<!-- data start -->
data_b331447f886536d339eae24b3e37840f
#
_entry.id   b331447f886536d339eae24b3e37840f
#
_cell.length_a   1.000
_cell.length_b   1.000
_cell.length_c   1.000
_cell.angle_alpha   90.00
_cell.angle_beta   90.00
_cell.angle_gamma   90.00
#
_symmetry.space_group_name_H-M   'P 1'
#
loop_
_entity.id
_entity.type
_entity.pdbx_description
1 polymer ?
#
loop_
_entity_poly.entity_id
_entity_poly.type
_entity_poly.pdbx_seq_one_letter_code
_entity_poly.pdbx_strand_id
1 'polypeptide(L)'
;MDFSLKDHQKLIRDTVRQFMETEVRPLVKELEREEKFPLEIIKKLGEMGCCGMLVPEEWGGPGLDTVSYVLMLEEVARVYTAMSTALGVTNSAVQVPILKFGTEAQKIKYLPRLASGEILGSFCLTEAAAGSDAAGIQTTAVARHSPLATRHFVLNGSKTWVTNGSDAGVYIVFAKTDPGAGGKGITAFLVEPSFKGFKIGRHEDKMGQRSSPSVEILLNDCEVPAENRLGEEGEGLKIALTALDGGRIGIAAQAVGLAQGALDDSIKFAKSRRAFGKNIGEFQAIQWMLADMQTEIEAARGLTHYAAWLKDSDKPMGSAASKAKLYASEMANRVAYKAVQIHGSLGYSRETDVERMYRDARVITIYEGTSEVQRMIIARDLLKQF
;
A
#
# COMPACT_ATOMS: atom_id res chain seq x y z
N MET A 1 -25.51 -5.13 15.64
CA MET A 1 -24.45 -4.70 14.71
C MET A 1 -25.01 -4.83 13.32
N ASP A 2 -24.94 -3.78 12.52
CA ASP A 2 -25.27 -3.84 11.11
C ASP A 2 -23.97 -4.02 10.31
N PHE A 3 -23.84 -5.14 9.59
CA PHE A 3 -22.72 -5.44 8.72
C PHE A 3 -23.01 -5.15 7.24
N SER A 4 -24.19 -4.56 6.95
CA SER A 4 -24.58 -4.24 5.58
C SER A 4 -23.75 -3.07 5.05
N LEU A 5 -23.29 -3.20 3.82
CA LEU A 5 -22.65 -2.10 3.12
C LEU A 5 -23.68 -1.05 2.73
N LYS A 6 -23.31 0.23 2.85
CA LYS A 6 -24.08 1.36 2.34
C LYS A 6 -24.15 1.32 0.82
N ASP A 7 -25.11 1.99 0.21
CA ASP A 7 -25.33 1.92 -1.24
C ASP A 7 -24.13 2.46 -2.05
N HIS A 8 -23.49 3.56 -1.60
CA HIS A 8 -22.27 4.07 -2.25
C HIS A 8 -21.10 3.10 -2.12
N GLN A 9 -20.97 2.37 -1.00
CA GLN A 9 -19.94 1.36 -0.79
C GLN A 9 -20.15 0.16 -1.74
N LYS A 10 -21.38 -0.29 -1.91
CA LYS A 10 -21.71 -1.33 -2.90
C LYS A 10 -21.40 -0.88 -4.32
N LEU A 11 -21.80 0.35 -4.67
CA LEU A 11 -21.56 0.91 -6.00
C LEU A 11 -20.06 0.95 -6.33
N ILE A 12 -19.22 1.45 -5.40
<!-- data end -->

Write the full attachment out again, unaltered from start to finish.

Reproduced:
data_b331447f886536d339eae24b3e37840f
#
_entry.id   b331447f886536d339eae24b3e37840f
#
_cell.length_a   1.000
_cell.length_b   1.000
_cell.length_c   1.000
_cell.angle_alpha   90.00
_cell.angle_beta   90.00
_cell.angle_gamma   90.00
#
_symmetry.space_group_name_H-M   'P 1'
#
loop_
_entity.id
_entity.type
_entity.pdbx_description
1 polymer ?
#
loop_
_entity_poly.entity_id
_entity_poly.type
_entity_poly.pdbx_seq_one_letter_code
_entity_poly.pdbx_strand_id
1 'polypeptide(L)'
;MDFSLKDHQKLIRDTVRQFMETEVRPLVKELEREEKFPLEIIKKLGEMGCCGMLVPEEWGGPGLDTVSYVLMLEEVARVYTAMSTALGVTNSAVQVPILKFGTEAQKIKYLPRLASGEILGSFCLTEAAAGSDAAGIQTTAVARHSPLATRHFVLNGSKTWVTNGSDAGVYIVFAKTDPGAGGKGITAFLVEPSFKGFKIGRHEDKMGQRSSPSVEILLNDCEVPAENRLGEEGEGLKIALTALDGGRIGIAAQAVGLAQGALDDSIKFAKSRRAFGKNIGEFQAIQWMLADMQTEIEAARGLTHYAAWLKDSDKPMGSAASKAKLYASEMANRVAYKAVQIHGSLGYSRETDVERMYRDARVITIYEGTSEVQRMIIARDLLKQF
;
A
#
# COMPACT_ATOMS: atom_id res chain seq x y z
N MET A 1 -25.51 -5.13 15.64
CA MET A 1 -24.45 -4.70 14.71
C MET A 1 -25.01 -4.83 13.32
N ASP A 2 -24.94 -3.78 12.52
CA ASP A 2 -25.27 -3.84 11.11
C ASP A 2 -23.97 -4.02 10.31
N PHE A 3 -23.84 -5.14 9.59
CA PHE A 3 -22.72 -5.44 8.72
C PHE A 3 -23.01 -5.15 7.24
N SER A 4 -24.19 -4.56 6.95
CA SER A 4 -24.58 -4.24 5.58
C SER A 4 -23.75 -3.07 5.05
N LEU A 5 -23.29 -3.20 3.82
CA LEU A 5 -22.65 -2.10 3.12
C LEU A 5 -23.68 -1.05 2.73
N LYS A 6 -23.31 0.23 2.85
CA LYS A 6 -24.08 1.36 2.34
C LYS A 6 -24.15 1.32 0.82
N ASP A 7 -25.11 1.99 0.21
CA ASP A 7 -25.33 1.92 -1.24
C ASP A 7 -24.13 2.46 -2.05
N HIS A 8 -23.49 3.56 -1.60
CA HIS A 8 -22.27 4.07 -2.25
C HIS A 8 -21.10 3.10 -2.12
N GLN A 9 -20.97 2.37 -1.00
CA GLN A 9 -19.94 1.36 -0.79
C GLN A 9 -20.15 0.16 -1.74
N LYS A 10 -21.38 -0.29 -1.91
CA LYS A 10 -21.71 -1.33 -2.90
C LYS A 10 -21.40 -0.88 -4.32
N LEU A 11 -21.80 0.35 -4.67
CA LEU A 11 -21.56 0.91 -6.00
C LEU A 11 -20.06 0.95 -6.33
N ILE A 12 -19.22 1.45 -5.40